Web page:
Cardboard AR is clunky but fun.

Augmented Reality is like VR's fraternal twin, delivering awesome experiences, while not removing you completely from the real world in the process. While Microsoft has busted onto the scene with the top of the line Hololens, and a variety of headsets with Windows Mixed Reality, finding a good headset to get started with AR on can be problematic.

That's where Aryzon's awesome Cardboard AR Kit comes in. It delivers a low budget way to check out AR, all with a cardboard headset that runs off of your phone. Whether you've never tried AR at all, or you want to see what mobile AR is capable of, this headset is full of surprises. While it is a bit clunky, and not terrible comfortable to wear, it delivers fun games that let you stay aware of the world you're in while you play.

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Look and Feel

Let's be honest, you aren't going to swoon over the way this headset looks when sitting down, or how it feels when you are wearing it. Entirely cardboard, save for the straps, and the lenses inside of the headset, this is meant to be an introduction to AR, and to that end it works pretty well.

When you initially open the up the kit, you'll build it yourself. There are directions from within the Aryzon app, but it definitely has a weird sort of angular look to it. There are two different straps that will let you wear it while checking out AR, which already puts it ahead of the original Cardboard VR viewers.

Your phone slots into the front of the headset, into a flap that gets secured into place via velcro. Happily, this headset is compatible with both Android and iOS phones, meaning that just about everyone can enjoy it.

Experiences built into the app

In order to take advantage of the AR experiences that the Cardboard kit has in store with you, the first thing you're going to need to do is download and install the Aryzon app. It's available in the Play Store, or App Store, depending on your platform. Once it's installed you'll find three different apps available for you to check out, but all three require one of the discs that came with your headset.

Unlike VR, AR apps don't take up your entire screen. You'll still be able to see the room around you when playing these games. You'll always see a pointer in the middle of your screen, but until you look at the correct disc, you won't see anything more than that. Once you do look at the disc though, your AR experience of choice will pop up in front of you.

One of the biggest issues I ran into was trying to find a decent fit while wearing my glasses.

The Aryzon app has a flying game, a mini ball game, and a frogger-esque game that has you avoiding sushi while crossing the road. All of them have you move and play by moving your headset, but if you move too far and your pointer falls off the edge of the disc, then the AR will abruptly stop. This means you're going to want to be careful and put the disc on a nearby surface like a table.

One of the biggest issues that I ran into is an issue I have with a lot of different headsets. Trying to find a decent fit, while wearing my glasses. There are four small fold-over flaps that have a small foam insert on them. These are what protect your face from the cardboard while wearing the viewer, but they don't feel particularly comfortable at any time. I had issues with my glasses slipping and getting caught on cardboard while trying to get situated. Taking off my glasses gave me double vision when trying to play, so my only option was to deal with the discomfort with my glasses on.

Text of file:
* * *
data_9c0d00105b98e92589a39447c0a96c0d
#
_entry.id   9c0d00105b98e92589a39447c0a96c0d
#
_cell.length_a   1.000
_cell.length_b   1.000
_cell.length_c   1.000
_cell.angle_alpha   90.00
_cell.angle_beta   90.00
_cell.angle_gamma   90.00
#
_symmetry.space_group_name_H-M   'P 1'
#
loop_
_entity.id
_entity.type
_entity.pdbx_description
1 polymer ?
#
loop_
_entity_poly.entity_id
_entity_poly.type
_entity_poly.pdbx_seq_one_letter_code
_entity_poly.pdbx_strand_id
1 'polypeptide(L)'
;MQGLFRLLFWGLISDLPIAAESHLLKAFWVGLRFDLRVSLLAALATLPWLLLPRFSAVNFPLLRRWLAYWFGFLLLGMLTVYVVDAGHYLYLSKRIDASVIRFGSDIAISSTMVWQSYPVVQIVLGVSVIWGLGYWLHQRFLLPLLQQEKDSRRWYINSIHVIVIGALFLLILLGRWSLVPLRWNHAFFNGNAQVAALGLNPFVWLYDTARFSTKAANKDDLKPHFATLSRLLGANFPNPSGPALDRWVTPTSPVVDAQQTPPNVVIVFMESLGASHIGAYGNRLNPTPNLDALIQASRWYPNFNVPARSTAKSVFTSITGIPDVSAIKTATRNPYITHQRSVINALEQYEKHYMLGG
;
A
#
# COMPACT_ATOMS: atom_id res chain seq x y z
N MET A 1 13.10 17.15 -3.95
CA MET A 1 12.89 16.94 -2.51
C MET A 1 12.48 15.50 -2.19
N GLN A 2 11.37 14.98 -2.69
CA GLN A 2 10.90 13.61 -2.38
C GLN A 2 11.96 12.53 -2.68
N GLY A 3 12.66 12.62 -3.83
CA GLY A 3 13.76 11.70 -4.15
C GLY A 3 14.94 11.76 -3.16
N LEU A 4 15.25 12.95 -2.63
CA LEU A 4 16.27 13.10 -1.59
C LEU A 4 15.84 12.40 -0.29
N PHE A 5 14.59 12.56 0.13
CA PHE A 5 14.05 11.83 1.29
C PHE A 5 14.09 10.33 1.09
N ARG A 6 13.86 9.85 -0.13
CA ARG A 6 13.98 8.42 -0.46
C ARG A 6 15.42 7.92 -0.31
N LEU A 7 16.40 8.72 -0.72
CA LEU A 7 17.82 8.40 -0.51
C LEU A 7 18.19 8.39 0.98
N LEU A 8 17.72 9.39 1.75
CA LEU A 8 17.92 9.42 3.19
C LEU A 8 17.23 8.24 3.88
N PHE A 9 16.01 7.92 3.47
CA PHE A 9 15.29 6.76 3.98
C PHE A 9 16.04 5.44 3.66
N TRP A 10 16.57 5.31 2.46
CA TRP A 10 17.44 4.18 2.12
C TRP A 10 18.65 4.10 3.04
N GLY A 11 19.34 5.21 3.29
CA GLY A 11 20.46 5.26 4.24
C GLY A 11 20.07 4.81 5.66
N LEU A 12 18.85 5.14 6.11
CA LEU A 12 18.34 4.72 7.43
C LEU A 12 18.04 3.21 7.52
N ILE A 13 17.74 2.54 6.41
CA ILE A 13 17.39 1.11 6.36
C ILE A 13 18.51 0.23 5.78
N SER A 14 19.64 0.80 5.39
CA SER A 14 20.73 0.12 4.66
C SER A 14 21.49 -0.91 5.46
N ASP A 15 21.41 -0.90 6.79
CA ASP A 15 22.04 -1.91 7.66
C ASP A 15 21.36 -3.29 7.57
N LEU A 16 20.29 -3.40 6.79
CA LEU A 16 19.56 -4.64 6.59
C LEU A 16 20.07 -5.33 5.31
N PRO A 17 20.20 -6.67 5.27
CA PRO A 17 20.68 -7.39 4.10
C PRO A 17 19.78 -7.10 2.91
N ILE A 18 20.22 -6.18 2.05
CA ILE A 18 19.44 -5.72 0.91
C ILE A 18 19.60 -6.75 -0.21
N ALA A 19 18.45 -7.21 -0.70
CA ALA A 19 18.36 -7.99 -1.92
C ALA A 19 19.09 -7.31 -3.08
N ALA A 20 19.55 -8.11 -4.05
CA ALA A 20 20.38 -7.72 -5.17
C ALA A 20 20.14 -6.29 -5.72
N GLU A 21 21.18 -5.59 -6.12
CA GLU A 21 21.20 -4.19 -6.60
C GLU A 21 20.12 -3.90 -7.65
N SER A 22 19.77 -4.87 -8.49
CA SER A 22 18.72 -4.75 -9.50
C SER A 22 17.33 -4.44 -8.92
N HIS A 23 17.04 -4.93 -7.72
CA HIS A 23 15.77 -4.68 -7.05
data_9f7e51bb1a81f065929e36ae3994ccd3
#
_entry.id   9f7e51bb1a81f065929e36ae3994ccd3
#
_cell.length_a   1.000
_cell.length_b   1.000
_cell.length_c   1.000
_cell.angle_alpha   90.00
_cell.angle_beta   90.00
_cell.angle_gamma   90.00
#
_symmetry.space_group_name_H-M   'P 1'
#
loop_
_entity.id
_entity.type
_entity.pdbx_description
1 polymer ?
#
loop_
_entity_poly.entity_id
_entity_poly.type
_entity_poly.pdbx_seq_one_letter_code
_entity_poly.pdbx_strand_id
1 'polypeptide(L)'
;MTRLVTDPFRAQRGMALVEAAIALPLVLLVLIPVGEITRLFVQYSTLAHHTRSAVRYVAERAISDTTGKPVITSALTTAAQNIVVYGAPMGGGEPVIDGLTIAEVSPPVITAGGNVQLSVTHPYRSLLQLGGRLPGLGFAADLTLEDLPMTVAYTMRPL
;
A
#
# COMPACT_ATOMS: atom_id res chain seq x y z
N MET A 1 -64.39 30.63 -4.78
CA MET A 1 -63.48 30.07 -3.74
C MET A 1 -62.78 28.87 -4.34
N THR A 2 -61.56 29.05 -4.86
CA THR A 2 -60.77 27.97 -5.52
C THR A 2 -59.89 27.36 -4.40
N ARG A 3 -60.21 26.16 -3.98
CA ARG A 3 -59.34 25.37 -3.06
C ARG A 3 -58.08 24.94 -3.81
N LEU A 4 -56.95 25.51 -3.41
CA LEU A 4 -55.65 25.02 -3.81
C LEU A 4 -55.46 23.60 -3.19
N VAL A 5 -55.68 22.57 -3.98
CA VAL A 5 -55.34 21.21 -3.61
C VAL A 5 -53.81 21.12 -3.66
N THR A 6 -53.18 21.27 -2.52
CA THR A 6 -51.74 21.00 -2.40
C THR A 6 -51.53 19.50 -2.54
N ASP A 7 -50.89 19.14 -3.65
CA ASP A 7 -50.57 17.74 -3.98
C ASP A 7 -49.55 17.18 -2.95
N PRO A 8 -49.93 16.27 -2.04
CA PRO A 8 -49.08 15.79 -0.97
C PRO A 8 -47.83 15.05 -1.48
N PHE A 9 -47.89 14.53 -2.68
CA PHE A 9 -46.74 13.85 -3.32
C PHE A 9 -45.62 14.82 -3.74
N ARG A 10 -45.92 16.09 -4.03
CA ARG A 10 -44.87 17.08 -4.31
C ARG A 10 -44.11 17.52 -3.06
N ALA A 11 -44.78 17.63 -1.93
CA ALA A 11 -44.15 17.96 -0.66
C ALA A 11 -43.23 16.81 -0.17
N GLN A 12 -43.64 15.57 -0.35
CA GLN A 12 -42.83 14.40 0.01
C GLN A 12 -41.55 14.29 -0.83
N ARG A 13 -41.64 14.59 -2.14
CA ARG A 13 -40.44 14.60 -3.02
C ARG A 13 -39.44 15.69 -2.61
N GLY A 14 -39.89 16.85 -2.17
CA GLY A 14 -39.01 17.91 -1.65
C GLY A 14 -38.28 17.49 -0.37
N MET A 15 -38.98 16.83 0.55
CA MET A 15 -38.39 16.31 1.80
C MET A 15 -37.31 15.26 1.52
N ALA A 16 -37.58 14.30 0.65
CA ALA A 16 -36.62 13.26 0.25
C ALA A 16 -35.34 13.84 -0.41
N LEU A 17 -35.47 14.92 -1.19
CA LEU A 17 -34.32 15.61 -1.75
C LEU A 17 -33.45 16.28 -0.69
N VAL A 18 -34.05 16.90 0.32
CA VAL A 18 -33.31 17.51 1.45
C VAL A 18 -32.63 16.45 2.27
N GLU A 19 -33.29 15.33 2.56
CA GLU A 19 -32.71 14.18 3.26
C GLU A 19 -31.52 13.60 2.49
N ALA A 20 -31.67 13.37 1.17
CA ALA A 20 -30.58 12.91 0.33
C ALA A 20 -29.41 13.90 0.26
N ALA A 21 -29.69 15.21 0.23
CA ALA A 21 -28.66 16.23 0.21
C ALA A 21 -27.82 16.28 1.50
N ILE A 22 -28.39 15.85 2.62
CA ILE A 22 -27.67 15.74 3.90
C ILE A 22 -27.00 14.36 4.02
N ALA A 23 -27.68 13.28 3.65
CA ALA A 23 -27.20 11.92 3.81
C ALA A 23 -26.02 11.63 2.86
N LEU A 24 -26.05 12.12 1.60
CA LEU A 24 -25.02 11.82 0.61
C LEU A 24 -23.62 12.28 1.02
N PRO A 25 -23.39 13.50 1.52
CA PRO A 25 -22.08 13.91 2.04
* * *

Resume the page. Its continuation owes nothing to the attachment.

While the AR Cardboard Headset did feel kind of clunky on my face, once I had gotten the initial fit, it stayed in place really well. It was never exactly comfortable, but by the same yardstick, it wasn't too heavy and didn't leave me with weird marks on my face like some VR headsets have done over the years. It was also sturdy enough that I was never worried that my phone was going to tumble out and land on the floor if I moved too suddenly.

While the experiences weren't mind blowing, they are a great way to experience AR without opting in for a pricier headset. I also had way more fun playing Sushi Frogger than I thought I would initially. Going back to a pointer only display was a bit weird after months of controller-based VR, but once I readjusted I had fun with everything this headset had to offer.

Probably worth your money

Aryzon's Cardboard AR Kit is available for about $35 which makes it the most affordable way to check out AR by a huge margin. You just have to remember that you are getting what you pay for.

The headset is entirely made out of cardboard, while it does have straps to wear it, and velcro closures to ensure your phone is held securely, this is not a top of the line device. That being said, it is a great way to check out whether AR is something you want to invest more money in, or if you just want to see what AR can do.

See at Aryzon

Are you convinced?

Aryzon's Cardboard AR Kit delivers a great, low-cost way, to check out AR and see whether it's as fascinating as you'd hoped it would be. Since Windows Mixed Reality is out of the budget for many folks, this is a great place to start before exploring everything AR can offer. So are you interested? Will you be checking it out? Let us know about it in the comments below!